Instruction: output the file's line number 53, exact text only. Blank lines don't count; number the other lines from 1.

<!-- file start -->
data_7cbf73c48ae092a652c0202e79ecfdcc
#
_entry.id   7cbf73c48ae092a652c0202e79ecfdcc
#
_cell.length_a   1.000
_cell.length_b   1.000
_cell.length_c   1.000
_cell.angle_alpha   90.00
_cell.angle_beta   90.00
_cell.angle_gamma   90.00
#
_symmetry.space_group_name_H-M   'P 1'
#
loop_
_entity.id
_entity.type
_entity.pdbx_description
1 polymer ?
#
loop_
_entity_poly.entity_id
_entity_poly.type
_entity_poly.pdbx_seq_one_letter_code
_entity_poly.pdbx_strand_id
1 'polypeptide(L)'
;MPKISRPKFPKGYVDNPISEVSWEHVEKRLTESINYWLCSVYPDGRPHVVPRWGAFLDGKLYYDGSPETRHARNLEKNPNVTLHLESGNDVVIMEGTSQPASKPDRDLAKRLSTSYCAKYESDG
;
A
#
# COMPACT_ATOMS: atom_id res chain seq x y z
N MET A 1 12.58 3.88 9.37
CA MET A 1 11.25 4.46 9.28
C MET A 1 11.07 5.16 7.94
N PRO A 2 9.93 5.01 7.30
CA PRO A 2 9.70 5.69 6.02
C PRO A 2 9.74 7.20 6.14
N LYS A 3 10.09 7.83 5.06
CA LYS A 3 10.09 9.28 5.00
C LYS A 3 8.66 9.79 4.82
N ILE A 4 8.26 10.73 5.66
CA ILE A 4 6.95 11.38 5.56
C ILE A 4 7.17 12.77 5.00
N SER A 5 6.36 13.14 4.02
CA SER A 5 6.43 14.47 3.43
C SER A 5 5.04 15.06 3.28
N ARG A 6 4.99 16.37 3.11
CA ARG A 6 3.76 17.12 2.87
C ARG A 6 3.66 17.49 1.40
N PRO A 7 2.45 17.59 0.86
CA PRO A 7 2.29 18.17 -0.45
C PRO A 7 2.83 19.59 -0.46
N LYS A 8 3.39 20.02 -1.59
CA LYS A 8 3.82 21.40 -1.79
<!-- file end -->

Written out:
CA LYS A 8 3.82 21.40 -1.79